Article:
...


After this, our main method will print:

{
  "id":1,"name":"Motorization","parentCategory":{
    "present":false
} 
{
    "id":2,"name":"Cars","parentCategory":{
        "value":{
            "id":1,"name":"Motorization","parentCategory":{
		"present":false
		},
	"present":true
} 
{
  "id":3,"name":"Motorcycles","parentCategory":{
    "value":{
      "id":1,"name":"Motorization","parentCategory":{
        "present":false
      },"present":true
} 


So, this would be all for now. Summarizing, we saw a quick way to improve mapping Optionals to JSON objects. Of course, this can be used for changing mappings for more than Optional classes as well.

For the curious, the solution I’ve chosen in this domain could look like this:

package com.krzysztofgadomski.jacksonobjectmapperwithoptionals;

import com.fasterxml.jackson.annotation.JsonIgnore;
import com.fasterxml.jackson.annotation.JsonProperty;

import java.util.Optional;

class Category {
    private final int id;
    private final String name;
    @JsonProperty("parentCategory")
    private final Category parentCategory;

    Category(int id, String name, Category parentCategory) {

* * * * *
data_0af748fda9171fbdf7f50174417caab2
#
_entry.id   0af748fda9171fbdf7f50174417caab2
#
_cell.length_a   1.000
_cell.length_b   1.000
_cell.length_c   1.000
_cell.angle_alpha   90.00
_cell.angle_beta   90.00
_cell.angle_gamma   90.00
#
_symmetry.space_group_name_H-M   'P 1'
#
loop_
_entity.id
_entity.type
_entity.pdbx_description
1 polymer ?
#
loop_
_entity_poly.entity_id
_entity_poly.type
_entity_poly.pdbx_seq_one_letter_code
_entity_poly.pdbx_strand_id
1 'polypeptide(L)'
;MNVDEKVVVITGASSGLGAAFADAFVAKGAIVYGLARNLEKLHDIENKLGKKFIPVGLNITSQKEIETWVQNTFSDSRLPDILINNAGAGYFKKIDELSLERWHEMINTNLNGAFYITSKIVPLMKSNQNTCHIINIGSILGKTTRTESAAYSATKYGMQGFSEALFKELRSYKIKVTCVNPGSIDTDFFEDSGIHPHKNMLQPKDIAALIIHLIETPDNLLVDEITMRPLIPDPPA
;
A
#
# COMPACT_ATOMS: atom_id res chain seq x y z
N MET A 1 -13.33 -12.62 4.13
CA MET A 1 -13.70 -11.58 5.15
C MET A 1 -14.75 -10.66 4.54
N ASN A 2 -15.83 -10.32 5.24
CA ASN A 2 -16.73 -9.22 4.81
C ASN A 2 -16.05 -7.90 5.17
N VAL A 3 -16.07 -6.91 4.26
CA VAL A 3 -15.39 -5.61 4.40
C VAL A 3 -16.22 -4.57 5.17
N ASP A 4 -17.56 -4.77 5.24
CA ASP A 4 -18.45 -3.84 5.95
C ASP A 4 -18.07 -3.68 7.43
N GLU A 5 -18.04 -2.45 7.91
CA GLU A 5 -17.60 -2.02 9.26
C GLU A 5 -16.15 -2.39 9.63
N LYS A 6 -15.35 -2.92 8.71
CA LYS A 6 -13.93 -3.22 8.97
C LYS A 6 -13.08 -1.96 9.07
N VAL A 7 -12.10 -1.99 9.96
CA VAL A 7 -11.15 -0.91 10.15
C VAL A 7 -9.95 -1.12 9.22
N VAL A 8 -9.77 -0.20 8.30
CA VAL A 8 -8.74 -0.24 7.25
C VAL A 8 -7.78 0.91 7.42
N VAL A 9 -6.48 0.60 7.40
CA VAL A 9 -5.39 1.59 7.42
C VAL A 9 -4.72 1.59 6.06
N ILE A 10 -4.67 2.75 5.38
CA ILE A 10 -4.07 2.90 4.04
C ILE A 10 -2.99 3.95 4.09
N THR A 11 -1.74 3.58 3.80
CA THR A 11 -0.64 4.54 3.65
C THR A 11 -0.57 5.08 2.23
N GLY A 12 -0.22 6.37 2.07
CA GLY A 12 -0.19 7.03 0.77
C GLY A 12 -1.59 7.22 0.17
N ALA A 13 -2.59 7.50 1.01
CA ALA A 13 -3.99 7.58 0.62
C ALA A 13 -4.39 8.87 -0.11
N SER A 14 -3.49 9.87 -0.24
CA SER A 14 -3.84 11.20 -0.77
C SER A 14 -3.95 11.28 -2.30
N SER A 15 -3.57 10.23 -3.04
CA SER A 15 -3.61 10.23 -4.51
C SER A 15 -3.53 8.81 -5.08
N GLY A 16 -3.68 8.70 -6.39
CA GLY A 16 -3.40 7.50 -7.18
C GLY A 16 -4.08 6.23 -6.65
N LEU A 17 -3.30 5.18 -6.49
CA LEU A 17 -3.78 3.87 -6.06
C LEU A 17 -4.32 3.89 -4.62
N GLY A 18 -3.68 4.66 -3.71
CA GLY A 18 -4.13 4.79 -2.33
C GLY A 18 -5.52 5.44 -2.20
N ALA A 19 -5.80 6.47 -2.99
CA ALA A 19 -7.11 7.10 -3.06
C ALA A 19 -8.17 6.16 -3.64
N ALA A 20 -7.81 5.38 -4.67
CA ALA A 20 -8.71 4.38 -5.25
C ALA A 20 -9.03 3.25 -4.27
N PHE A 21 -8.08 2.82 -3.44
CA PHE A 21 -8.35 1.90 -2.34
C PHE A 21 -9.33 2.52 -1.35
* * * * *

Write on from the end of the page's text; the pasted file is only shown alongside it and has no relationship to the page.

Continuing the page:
this.id = id;
        this.name = name;
        this.parentCategory = parentCategory;
    }

    public int getId() {
        return id;
    }

    public String getName() {
        return name;
    }

    @JsonIgnore
    public Optional<Category> getParentCategory() {
        return Optional.ofNullable(parentCategory);
    }
}


There are quite a few benefits from POJO like this one above:

  • We do not pass Optional in a constructor and do not have it as a class field.
  • We do not have to write additional classes like OptionalMixin.
  • We can fully benefit from using Optional because getParentCategory()'s return type is still Optional
  • We have better a JSON object field parentCategory without any wrappers. The JSON objects look like this:
{
    "id":1,"name":"Motorization","parentCategory":null
}
{
    "id":2,"name":"Cars","parentCategory":
    {
        "id":1,"name":"Motorization","parentCategory":null
    }
}
{
  "id":3,"name":"Motorcycles","parentCategory":{
      "id":1,"name":"Motorization","parentCategory":null
  }
}


Get the Java IDE that understands code & makes developing enjoyable. Level up your code with IntelliJ IDEA. Download the free trial.

Topics:
java ,jackson ,json ,optional ,tutorial

Published at DZone with permission of Krzysztof Gadomski. See the original article here.

Opinions expressed by DZone contributors are their own.

{{ parent.title || parent.header.title}}

{{ parent.tldr }}

{{ parent.urlSource.name }}